An Otago medical research team has stated that there is a probably link between nitrate in drinking water and bowel cancer.
Following the COVID outbreak the Government ended funding to continue this investigation.
The NZFFA has conducted over 500 tests of rural well water. If the samples are selected for results much above 8.0 mg/L the rates of reported cancer increases markedly (estimated 2 – 5%)
The Selwyn River, (Waikirikiri “river of stones”), is the most polluted river in the Selwyn Water Zone. Ecan has had to erect warning signs advising people who use the once popular camping sites at Chamberlain’s and Coe’s Fords, not to drink the water as the river contains the extremely dangerous E.Coli 0157 on occasions and frequently has high levels of toxic algae putting both humans and dogs at risk.
Trout can survive the high levels of nitrate but not their eggs and fry. Observable effects of direct nitrate toxicity occur from about 2.5 mg/L NO3-N and lethal levels are reached between 3.5 and 6.5 mg/L depending on salmonid species and other water quality parameters.
Members of the macroinvertebrate community index, MCI, that are intolerant of nitrate are absent form this part of the river.
Excessive nutrients, (from around 1.0 mg/L NO3-N), encourage prolific growth of aquatic plants. This is problematic as dissolved oxygen reaches peaks in mid-afternoon due to photosynthesis and falls to potentially lethal low levels around 4.00 am when plant respiration releases CO2 in place of oxygen.
The levels of nutrients are so high that the “fertigation” of the shingle margins of the flowing water allows macrophytes or aquatic plants to grow profusely up to 2 meters high in the summer.
Opportunist migrants were harvesting the dense beds of watercress for sale to supermarkets until a report was made to MPI prompted by Public Health concerns – the potential presence of E. Coli and other waterborne diseases associated with cattle faeces.
Ecan (the Canterbury Regional Council)
In October 2020 a delegation from the NZFFA reported the degraded state of the lower Selwyn River to the full council of Ecan after an unsatisfactory response from Ecan’s compliance manager.
This meeting appears to have achieved very little. The discussion centred around who was not to blame, and a promised report from Ecan’s CEO on what action would be taken has yet to be received by the NZFFA.
The Selwyn Water Zone Committee
The Selwyn Water Zone Committee, one of 10 zones committees established by the Canterbury Water Management Strategy, appears to have ignored the state of the Selwyn River claiming the high nitrate levels are “historic”.
The Selwyn Water Zone Committee has set an upper limit for groundwater in their region of 8.5 mg/L.
It is hard to see how this will reduce the level of nitrate in lowland rives who are fed by groundwater!
The Canterbury Water Management Strategy CWMS
The non-statutory CWMS was established by the Canterbury Mayoral Forum in 2009 in response to a 1998 drought in Canterbury.
It was given legal primacy by the Environment Canterbury Temporary Commissioners and Improved Water Management Act 2010, (ECan Act), over the water section of the RMA 1991.
The CWMS, (in essence an irrigation strategy), set about scoping all the potential water that could be used for irrigation in Canterbury, identifying the water sources that could be harvested economically, and set about building infrastructure to use the harvested water with greatest efficiency to irrigate the maximum area possible.
The CWMS set out goals for 2010, 2015 and 2020.
The CWMS goals to increase irrigated land in Canterbury have been largely met or exceeded.
None of the CWMS goals to enhance aquatic environments or recreational fisheries have been met. During this time pollution of ground and surface water by nutrients and pathogens has increased, while surface and groundwater remains over allocated across much of Canterbury.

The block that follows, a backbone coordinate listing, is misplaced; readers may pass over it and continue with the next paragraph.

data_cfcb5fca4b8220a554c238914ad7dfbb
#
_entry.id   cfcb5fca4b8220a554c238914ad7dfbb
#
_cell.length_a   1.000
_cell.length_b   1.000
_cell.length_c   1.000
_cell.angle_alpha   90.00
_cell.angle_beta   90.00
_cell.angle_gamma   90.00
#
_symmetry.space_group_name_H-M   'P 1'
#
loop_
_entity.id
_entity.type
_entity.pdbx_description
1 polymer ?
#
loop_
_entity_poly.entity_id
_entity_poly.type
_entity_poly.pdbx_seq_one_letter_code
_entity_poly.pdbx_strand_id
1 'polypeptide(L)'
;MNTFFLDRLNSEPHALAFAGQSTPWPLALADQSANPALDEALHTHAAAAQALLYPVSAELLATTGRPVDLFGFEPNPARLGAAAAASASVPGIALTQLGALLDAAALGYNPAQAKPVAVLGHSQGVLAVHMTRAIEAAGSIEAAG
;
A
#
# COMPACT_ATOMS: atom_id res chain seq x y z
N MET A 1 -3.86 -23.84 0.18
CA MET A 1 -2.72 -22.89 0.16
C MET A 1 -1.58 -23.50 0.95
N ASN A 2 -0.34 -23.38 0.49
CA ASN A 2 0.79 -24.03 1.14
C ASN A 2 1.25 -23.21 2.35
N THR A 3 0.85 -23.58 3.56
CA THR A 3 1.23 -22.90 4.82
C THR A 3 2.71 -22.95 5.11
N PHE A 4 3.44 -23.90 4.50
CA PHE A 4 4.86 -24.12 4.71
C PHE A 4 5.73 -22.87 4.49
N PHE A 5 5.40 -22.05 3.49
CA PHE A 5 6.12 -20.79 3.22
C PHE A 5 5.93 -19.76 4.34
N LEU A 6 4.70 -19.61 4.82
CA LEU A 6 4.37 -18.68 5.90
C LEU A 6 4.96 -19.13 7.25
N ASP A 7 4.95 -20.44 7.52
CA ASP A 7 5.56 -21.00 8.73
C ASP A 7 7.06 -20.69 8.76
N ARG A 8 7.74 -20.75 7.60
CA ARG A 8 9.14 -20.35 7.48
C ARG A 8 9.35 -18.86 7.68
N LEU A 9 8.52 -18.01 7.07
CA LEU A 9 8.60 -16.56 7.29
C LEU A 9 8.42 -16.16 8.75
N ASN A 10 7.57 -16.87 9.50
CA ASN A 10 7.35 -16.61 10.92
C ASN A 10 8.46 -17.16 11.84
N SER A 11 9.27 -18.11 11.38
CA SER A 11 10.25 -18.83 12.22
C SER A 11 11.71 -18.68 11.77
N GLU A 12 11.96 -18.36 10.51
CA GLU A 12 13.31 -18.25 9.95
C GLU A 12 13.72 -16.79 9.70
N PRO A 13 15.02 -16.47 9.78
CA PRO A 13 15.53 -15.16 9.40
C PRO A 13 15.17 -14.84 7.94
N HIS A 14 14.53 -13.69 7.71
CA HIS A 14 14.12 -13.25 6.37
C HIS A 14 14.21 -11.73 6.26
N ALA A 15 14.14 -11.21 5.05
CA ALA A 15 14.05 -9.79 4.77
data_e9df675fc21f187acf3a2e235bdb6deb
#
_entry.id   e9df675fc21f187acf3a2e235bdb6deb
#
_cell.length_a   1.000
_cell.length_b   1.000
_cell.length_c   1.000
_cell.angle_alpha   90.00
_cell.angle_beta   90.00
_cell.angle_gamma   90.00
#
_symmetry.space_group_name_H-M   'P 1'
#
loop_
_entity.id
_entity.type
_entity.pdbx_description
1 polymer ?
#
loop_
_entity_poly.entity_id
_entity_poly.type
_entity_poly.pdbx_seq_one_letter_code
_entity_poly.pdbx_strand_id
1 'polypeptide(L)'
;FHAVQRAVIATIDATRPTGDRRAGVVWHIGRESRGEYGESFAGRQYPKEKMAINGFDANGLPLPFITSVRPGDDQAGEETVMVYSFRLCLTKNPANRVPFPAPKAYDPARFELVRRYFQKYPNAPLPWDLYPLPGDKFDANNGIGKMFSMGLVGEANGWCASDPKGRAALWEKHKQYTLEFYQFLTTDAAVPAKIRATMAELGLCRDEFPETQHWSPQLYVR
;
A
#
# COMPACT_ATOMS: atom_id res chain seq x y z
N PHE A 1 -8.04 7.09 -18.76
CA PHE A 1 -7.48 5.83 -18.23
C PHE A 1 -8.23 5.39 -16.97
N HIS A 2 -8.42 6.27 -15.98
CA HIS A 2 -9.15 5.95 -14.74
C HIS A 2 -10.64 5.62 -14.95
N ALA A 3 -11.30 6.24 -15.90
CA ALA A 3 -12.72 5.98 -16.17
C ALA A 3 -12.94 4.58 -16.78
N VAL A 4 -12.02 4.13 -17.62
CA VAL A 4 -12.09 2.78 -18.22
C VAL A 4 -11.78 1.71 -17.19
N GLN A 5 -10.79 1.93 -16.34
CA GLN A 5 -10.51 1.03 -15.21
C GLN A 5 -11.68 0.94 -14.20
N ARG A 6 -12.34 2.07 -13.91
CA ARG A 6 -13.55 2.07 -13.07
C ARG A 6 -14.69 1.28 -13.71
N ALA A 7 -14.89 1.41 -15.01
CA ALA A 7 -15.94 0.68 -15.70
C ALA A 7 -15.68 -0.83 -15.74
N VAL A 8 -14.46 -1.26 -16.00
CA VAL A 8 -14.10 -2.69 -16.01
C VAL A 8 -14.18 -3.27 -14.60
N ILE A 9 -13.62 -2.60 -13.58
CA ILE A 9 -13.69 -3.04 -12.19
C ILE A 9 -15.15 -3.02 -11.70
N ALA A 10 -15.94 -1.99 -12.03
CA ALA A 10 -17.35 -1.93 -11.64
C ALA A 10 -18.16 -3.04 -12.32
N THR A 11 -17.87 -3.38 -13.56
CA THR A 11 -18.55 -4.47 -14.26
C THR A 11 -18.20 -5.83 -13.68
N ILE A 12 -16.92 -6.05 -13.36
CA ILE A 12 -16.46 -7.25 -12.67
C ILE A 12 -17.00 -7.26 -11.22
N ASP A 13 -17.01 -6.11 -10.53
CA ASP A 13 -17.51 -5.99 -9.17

The Ecan Act 2010
The Ecan Act which was passed under urgency by John Key’s government to facilitate the expansion of irrigation in Canterbury by removing access to the Environment Court, debasing the region’s WCOs, and through the appointment of commissioners answerable only to Central Government, was repealed in 2016. This should have ended the statutory authority of the CWMS.
Ecan finally returned to a fully democratically elected council in November 2019.
Ecan’s freshwater management – Farm Environment Plans
To date Ecan has failed to achieve measurable success in managing both the over allocation and freshwater pollution in Canterbury.
This is due to Ecan having few tools to reverse the diffuse pollution and over allocation of freshwater in Canterbury.
To date Ecan is relying largely on the un-validated and un-verified OVERSEER model to develop “farm environment plans” much to the delight of environmental lawyers and agribusiness.
Public Relations spin and landscaping make up the balance of Ecan’s freshwater management.
“It will take 30 to 60 years to see results”
“The pollution is “in the post” from past farming practices”
“The pollution can best be managed by self-regulation and self-auditing by water users”
Ecan, the region with the greatest resources, has carried out the least monitoring and enforcement of any region in New Zealand.
It seems for Canterbury at least cows take priority over the regions aquatic ecosystems and Public Health.
The public have funded the bulk of the irrigation development. The public have lost once internationally and nationally recognized recreational fisheries. The public have lost 12,600 ha of riparian margins to agricultural encroachment putting communities and farmland at risk from flooding. The public have seen the populations of specialized fish and birds associated with the region’s iconic braided rivers drop precipitously. Rural folk have had to take ownership of increasingly polluted wells for drinking water. The community has become divided between the polluters and polluted.
Recently Ecan increased the region’s rates due to the costs of implementing and overseeing the questionable farm environment plans.
The future does not bode well for future generations of Cantabrians until this region’s freshwater can be effectively managed.
It seems greater action by activist groups such as F&B, Greenpeace, AWA, NZFFA, and others is needed to hold both Central and Regional Governments to account.
Dr Peter Trolove